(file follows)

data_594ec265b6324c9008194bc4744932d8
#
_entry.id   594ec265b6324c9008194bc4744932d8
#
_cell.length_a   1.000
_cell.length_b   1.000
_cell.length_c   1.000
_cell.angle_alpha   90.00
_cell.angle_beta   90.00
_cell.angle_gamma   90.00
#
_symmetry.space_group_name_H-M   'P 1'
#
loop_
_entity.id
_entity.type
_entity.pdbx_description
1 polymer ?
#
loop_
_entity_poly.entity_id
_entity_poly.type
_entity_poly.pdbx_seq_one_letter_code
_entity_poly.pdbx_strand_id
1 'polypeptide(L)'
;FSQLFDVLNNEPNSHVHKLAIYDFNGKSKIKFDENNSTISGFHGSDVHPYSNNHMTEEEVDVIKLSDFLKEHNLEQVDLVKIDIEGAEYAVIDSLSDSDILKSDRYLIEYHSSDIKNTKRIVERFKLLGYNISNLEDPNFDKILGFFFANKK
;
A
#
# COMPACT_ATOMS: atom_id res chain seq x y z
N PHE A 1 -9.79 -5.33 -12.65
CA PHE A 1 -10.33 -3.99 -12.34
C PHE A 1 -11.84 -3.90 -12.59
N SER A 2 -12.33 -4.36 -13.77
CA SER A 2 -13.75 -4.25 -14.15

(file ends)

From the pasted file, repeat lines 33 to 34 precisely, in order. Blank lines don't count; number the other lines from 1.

C PHE A 1 -11.84 -3.90 -12.59
N SER A 2 -12.33 -4.36 -13.77